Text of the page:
Harry: I remember the read through and turning to you (Jemima) after the read through and going: “That was so bad!” I was really scared by this part, as it was so unlike anything I had ever done before. And I didn’t know how you play two people at the same time. I’m used to locking into a character and investing into that arc of what he’s doing but when there are two arcs going on, how do you play a story arc? Do you flip between the two? So it was all a learning thing for me really.
Jemima: You did it so quickly ‘cause in New York, the writer wrote this play for the two actors who played Jason and Margery, and they were with it from the beginning. Before there was even a puppet. That actor grew with the show. His puppetry would have grown with the show. It’s one of those things that gets easier, easier and easier the longer you do it. And for Harry to do it in four weeks it’s kind of incredible.
Harry: Yeah. But I had it a bit before then.
Jemima: It was four weeks.
Now, much has been said about the puppet sex within the play. I just have to ask how do the two of you manage to keep a straight face while everyone around you is in hysterics?
Jemima: We’ve got a long way to go! I’ve already started laughing. Which gets quite bad once the floodgates are open. But I’ve done enough shows where I’ve laughed and I think I’m quite good at disguising it!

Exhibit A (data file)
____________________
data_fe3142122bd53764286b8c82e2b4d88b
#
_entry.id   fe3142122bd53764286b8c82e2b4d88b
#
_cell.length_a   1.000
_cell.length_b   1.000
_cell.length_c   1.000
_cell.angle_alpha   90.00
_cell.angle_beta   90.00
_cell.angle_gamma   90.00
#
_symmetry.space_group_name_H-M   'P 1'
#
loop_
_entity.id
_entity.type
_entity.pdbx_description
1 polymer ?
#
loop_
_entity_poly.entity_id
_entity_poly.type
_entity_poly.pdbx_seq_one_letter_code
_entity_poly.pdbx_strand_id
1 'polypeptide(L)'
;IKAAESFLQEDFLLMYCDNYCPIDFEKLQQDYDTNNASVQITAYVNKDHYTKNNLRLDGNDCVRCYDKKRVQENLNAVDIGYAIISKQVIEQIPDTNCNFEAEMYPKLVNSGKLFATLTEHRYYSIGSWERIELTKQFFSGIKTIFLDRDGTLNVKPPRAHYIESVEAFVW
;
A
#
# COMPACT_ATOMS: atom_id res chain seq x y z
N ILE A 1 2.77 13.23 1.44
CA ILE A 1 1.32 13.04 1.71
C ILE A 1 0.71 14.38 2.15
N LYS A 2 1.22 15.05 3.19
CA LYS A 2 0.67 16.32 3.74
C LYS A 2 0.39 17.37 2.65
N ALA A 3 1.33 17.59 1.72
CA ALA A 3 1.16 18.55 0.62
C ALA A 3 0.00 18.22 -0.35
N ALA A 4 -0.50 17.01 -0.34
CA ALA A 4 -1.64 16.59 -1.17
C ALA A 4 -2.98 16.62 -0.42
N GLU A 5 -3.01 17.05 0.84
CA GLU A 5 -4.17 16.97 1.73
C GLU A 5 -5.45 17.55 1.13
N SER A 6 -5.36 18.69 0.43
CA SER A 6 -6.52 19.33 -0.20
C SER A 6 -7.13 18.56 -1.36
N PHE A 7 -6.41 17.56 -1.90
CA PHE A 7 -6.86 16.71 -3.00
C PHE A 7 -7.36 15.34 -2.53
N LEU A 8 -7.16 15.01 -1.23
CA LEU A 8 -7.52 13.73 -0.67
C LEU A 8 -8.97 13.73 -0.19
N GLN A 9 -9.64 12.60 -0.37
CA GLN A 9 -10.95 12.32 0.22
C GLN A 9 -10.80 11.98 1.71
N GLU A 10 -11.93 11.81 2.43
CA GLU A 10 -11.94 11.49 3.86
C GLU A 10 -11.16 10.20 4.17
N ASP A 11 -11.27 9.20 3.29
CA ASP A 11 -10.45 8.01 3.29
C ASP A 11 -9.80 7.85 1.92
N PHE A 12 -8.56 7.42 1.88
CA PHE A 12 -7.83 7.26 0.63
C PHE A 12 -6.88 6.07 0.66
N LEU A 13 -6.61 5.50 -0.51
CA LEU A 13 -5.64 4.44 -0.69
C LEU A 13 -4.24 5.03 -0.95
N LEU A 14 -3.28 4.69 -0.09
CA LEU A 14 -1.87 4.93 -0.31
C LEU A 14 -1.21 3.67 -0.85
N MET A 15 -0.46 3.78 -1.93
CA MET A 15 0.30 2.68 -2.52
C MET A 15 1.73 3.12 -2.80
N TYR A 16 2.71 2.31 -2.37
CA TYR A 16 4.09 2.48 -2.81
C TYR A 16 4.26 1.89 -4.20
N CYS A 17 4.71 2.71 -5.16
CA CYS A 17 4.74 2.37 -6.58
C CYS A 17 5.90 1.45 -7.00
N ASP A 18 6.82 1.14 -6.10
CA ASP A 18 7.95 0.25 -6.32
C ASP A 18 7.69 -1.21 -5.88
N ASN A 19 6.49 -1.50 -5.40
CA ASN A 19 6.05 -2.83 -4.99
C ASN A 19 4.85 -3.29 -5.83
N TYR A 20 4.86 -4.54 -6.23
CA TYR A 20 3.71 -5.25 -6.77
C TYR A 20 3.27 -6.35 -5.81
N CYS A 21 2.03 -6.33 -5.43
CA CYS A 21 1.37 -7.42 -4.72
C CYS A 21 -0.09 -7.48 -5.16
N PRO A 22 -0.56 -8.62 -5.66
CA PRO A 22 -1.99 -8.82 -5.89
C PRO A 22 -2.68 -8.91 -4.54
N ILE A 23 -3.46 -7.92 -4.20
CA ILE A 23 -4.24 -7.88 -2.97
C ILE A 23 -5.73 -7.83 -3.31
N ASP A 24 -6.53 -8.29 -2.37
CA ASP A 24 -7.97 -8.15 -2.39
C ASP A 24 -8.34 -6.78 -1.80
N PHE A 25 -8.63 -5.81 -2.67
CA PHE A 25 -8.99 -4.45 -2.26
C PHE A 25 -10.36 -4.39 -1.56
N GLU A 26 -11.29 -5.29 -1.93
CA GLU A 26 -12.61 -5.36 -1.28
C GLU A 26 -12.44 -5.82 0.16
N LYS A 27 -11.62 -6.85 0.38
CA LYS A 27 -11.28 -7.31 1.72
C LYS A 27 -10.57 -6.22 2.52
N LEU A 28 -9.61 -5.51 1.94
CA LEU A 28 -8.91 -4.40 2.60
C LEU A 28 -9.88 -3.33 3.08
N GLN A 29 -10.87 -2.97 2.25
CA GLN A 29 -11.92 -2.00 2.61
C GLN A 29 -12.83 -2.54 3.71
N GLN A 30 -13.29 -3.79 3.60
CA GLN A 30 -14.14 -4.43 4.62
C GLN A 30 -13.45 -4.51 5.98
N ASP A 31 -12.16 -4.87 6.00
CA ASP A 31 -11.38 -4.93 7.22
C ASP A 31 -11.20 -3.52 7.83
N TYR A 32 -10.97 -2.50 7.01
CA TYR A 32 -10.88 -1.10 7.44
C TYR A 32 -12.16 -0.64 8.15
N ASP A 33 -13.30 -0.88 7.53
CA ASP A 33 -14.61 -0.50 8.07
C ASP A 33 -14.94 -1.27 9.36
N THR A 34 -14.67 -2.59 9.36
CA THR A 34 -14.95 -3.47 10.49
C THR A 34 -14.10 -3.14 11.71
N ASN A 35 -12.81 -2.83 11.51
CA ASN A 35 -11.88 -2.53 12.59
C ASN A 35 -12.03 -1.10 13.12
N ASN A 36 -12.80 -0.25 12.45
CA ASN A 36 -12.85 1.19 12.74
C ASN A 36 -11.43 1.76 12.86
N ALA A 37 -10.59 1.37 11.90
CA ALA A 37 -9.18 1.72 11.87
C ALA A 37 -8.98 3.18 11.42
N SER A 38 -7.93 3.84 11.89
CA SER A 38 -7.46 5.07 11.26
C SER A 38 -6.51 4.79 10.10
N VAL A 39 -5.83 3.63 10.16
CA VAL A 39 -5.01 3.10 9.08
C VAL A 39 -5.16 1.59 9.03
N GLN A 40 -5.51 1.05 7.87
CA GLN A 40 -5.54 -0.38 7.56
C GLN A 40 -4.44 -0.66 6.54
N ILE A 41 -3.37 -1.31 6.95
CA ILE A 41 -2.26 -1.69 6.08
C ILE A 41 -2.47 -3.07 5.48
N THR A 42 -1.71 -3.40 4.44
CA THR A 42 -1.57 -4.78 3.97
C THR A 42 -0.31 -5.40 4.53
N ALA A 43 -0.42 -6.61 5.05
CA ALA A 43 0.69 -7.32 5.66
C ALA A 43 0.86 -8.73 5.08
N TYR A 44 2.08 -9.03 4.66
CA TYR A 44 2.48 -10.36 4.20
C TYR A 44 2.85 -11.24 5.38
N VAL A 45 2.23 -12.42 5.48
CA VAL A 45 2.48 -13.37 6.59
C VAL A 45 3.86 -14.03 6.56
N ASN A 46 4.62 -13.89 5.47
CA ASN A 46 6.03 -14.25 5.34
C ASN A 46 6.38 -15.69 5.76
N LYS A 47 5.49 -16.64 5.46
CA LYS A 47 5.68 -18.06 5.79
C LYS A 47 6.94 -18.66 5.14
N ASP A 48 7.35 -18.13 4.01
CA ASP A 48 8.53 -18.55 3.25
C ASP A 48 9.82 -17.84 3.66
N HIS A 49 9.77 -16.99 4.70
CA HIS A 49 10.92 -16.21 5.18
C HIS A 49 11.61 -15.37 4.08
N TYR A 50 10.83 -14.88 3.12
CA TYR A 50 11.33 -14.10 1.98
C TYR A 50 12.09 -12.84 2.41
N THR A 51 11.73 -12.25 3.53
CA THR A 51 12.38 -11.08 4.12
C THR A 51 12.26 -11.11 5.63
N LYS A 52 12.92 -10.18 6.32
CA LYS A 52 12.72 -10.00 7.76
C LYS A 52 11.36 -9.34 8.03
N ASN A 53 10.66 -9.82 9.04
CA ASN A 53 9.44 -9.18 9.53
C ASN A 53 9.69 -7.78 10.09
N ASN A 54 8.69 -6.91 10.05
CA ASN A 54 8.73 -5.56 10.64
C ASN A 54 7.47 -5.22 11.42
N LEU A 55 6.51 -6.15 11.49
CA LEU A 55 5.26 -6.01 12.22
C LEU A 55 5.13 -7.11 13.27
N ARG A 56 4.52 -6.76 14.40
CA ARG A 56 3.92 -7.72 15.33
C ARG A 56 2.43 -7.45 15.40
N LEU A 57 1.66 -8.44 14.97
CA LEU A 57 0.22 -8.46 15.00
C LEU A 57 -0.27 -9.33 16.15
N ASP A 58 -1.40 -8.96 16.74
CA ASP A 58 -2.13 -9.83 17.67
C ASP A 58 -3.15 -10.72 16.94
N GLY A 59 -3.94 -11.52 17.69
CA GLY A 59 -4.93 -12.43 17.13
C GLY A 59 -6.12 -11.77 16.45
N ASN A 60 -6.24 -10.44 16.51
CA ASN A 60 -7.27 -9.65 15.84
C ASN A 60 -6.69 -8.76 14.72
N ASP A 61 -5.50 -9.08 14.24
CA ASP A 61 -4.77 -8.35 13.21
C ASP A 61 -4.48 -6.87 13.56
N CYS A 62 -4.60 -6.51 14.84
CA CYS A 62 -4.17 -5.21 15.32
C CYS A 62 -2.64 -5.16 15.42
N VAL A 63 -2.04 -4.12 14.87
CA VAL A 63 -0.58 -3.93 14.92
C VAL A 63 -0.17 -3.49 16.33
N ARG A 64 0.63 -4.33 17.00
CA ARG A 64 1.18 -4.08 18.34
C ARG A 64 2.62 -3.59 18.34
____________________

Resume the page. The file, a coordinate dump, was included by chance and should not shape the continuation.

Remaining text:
How do you disguise a laugh?
Harry and Jemima: Look away!
Jemima: And like really bite things.
Harry: Usually I pinch my fingers but that’s not possible, is it? Because we’ve got puppets on.
Jemima: I’m trying to keep the reigns on laughing but it’s really hard.
Harry: The first few times there was nothing funny about it, just get through the show!
For me, the comedy of the play is outstanding but the play would fall apart without the emotional core underneath. Do you think the rage that Jason expresses through Tyrone is something that a lot of adolescents can relate to? As, I felt like his rage was not just because of his dad’s death but also was due to things a lot of adolescents go through.
Jemima: I’m glad you think that.
Harry: I think that’s spot on. Jason is a character who can’t express himself, he doesn’t necessarily own who he is and own his own voice. And then this puppet comes along and says all the stuff that he maybe thinks, but doesn’t express. He is the other extreme of him. It’s perfectly a real kind of metaphor for what it’s like growing up and trying to work out who you are. I think it’s a brilliant device from Rob to use that as a backdrop so you have not only the idea of grief that underlies the play, but also the idea of forming yourself. That is certainly Jason’s journey throughout it.
Would you say Tyrone is just another side of Jason’s personality?
Harry: It’s interesting because that’s something that I kept asking Moritz (director) in the beginning. Is he a psychological creature; is he like a part of Jason? Or is it a supernatural creature? And Moritz said something very clever he said, for Jason, it has to be supernatural. Because the second he goes: “Oh is this me?” you lose the idea that Jason completely believes this is a separate entity from himself. The fact it is psychological is inevitable. When you watch it you go: “Oh my God! Tyrone is an aspect of Jason,” but I think you have to play it as a supernatural creature who is stirring everything up.